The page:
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Human resources: The best person for the job

Every Issue

Cite as: (2004) 78(4) LIJ, p.86

Recruitment is an expensive process that has long-term consequences for a firm.

Before hurrying into recruitment, it is worth considering a few questions:

  • do you need to replace the position in the current format – or is this an opportunity to review the structure of the area or business?;
  • does the job description provide enough detail in terms of the activities and responsibilities and the type of person who is able to perform these successfully?;
  • have you invested the time to build an accurate job description which may give you a better chance of attracting quality candidates?;
  • how and where do you advertise?; and
  • have you included enough information in the advertisement to attract a reasonable number of quality applications.

There are three important stages to the recruitment process: initial screening of applications, interviewing and reference checking.

Screening applications is the process to reach a short list of candidates to interview. When screening resumes, look out for:

  • experience – should be relevant to the target job;
  • actual achievements, rather than tenure;
  • extracurricular activities – achievements and awards can demonstrate a candidate’s initiative, achievement orientation and motivation; and
  • presentation – look for clear, concise, professionally presented documents.

Interviewing

Once the applicants have been screened there should be a shortlist of people to interview. The interview is your opportunity to find out more about the person and also market your firm.

Preparation is the key to a good interview. Ensure that you know the questions that you would like to ask the person.

During the first stage of the interview build rapport with the candidate. Ask a general question to relax them. Tell the person what the process for the interview will be, e.g. you will ask them a series of questions relevant to the position, talk about the position and the firm and then at the end they will have an opportunity to ask any questions. Advise the person that you will be taking notes. See the Law Institute website http://www.liv.asn.au for sample interview questions.

Make sure that the applicant clearly understands the position. Be realistic about what you have on offer. Describe to candidates the culture of the firm, working environment – both professional and social.

At the close of the interview, thank the candidate for their time. Make it clear when they can expect to hear back from you.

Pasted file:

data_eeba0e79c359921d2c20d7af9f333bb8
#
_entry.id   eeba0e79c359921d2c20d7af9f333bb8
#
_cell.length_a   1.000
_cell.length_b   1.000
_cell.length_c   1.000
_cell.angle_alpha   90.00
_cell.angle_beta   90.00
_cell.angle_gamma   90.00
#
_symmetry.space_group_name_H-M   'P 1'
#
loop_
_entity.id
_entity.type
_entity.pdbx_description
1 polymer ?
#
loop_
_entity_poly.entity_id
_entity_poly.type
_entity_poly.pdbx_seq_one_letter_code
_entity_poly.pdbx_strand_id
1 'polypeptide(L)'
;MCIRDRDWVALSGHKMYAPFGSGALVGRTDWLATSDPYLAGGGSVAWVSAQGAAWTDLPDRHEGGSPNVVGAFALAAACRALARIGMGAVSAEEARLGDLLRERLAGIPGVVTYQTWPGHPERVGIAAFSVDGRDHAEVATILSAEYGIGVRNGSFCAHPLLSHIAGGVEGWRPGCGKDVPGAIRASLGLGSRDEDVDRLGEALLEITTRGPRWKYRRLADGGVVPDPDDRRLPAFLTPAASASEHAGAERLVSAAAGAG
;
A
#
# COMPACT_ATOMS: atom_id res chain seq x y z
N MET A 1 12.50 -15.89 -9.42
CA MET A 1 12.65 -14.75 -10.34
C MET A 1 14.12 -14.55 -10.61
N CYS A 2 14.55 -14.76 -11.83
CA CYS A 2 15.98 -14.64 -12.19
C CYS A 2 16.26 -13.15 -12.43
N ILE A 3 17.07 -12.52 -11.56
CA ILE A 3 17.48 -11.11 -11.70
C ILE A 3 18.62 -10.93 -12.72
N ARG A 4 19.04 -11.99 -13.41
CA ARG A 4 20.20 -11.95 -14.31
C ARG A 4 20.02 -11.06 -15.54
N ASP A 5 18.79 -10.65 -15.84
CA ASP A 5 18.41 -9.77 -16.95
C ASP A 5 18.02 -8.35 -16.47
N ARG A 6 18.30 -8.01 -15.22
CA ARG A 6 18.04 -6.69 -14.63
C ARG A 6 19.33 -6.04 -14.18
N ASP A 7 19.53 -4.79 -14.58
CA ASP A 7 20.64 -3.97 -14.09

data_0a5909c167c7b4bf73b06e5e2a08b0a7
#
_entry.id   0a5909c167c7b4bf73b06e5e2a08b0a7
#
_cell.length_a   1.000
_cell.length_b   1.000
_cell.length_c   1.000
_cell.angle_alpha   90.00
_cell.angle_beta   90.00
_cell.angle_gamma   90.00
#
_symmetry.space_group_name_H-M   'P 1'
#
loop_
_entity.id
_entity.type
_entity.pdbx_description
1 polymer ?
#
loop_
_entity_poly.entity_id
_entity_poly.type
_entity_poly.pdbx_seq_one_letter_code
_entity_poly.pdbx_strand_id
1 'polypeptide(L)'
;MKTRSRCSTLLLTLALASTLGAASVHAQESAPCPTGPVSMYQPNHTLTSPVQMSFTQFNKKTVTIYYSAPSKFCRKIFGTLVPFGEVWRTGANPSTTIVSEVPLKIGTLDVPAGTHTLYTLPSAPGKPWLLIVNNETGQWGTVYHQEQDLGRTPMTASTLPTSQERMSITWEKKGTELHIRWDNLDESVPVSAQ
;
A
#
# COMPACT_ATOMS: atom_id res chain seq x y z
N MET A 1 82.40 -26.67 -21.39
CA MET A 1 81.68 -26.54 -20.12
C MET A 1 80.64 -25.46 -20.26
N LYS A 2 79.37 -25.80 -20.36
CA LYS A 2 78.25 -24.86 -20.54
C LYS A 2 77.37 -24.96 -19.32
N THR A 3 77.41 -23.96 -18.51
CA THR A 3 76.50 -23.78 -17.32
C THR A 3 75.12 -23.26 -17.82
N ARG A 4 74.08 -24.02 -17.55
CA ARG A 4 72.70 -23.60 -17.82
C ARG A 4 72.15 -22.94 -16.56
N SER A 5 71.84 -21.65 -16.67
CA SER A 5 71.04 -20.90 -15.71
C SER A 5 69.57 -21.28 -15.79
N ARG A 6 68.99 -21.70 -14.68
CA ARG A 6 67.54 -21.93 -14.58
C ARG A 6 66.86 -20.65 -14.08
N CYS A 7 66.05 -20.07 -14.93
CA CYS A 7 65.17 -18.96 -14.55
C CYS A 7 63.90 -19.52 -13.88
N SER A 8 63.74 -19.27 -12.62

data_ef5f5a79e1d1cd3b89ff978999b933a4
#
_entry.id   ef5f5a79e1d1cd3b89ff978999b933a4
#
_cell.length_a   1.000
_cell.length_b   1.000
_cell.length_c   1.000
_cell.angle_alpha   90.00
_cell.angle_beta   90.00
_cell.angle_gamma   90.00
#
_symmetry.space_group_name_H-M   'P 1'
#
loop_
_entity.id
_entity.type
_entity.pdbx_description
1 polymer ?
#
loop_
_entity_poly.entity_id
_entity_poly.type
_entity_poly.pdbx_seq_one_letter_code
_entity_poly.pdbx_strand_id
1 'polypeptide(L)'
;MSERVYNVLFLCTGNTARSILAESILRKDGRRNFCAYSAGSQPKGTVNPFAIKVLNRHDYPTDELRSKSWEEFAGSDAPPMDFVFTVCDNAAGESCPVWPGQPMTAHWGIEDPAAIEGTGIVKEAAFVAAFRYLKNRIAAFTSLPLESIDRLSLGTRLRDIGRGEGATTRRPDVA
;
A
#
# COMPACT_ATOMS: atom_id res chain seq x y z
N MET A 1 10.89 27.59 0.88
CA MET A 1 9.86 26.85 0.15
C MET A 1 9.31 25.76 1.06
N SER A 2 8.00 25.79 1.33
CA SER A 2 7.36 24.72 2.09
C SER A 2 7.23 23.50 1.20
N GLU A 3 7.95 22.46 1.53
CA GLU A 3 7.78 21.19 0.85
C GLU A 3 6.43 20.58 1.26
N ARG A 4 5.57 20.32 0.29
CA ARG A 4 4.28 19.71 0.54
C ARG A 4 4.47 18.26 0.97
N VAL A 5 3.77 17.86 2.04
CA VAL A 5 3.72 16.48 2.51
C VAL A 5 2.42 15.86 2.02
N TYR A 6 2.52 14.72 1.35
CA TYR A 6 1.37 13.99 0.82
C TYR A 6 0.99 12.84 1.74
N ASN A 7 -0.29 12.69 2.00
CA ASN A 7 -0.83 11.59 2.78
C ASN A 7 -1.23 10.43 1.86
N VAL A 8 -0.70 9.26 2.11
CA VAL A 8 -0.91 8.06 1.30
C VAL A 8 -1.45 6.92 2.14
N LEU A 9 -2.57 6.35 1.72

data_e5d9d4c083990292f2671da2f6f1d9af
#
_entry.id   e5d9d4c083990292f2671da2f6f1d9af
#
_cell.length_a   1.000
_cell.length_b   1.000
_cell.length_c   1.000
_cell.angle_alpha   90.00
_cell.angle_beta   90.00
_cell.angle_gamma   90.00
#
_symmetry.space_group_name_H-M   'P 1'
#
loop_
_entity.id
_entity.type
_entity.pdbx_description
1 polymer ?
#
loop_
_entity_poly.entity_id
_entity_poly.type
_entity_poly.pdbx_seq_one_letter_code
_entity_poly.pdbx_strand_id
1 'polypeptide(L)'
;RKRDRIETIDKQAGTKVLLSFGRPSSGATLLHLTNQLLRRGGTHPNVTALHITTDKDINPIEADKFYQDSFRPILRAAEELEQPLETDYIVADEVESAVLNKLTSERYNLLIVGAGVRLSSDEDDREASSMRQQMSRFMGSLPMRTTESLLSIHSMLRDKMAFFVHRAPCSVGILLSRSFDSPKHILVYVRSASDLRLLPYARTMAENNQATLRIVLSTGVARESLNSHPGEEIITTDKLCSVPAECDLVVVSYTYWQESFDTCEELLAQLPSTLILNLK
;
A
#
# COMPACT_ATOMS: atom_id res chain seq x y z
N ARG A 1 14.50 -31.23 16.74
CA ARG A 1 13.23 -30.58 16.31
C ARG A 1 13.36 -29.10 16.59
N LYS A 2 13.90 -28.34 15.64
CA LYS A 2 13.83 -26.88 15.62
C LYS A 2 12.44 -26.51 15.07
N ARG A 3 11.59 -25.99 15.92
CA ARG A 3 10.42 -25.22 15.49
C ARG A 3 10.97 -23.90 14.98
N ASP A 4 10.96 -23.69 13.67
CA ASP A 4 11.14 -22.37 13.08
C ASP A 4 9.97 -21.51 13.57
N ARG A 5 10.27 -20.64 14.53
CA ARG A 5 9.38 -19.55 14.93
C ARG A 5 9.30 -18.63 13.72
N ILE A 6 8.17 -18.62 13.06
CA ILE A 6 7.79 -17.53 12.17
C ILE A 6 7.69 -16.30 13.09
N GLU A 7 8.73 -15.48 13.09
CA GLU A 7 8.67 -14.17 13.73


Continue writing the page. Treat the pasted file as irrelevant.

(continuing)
References

The value of written references is questionable and generally a verbal reference is more accurate.

When seeking a verbal reference you should:

  • verify the information provided by the applicant;
  • ask specific questions where you need further clarification;
  • consider the Privacy Act – only ask for job-related information, ask for examples and keep it factual;
  • assure the referee that your conversation will remain confidential; however, under the Privacy Act candidates have access to information; and
  • record the information.

After you have made the decision contact the successful applicant and also contact the unsuccessful applicant(s).

Make sure that the successful candidate has any questions answered and is provided with a formal letter of offer and contract as soon as possible after the verbal offer.

Information regarding employees is excluded under the provisions of the Privacy Act. You can hold personal information relating to your employees. However, this exclusion does not come into force until they are employees, hence the Privacy Act is relevant during the recruitment phase. A candidate can request a copy of all information collected during the recruitment phase. Once the position has been filled it is important to discard all information on other candidates.

You will also need to consider anti-discrimination legislation during all stages of the recruitment process, e.g. when drafting the advertisement, interviewing, reference checking, making the selection decision, making a job offer and providing feedback.

Providing feedback to candidates is a particular area in which to consider anti-discrimination issues, particularly if a person challenges a decision.

Some steps to follow when providing feedback are:

  • encourage the applicant to assess themselves by asking them how they believe they performed;
  • be objective and compare the candidate to the requirements of the role, not to other candidates; and
  • start and finish the feedback with strengths, with development areas discussed inbetween – i.e. the sandwich technique.

Please refer to the LIV website for more tools in relation to recruitment, e.g. interview guides.


KATIE ROUND is the Law Institute’s human resources manager. For more information on this column and other HR issues tel 9607 9410.

hrcolumn@liv.asn.au

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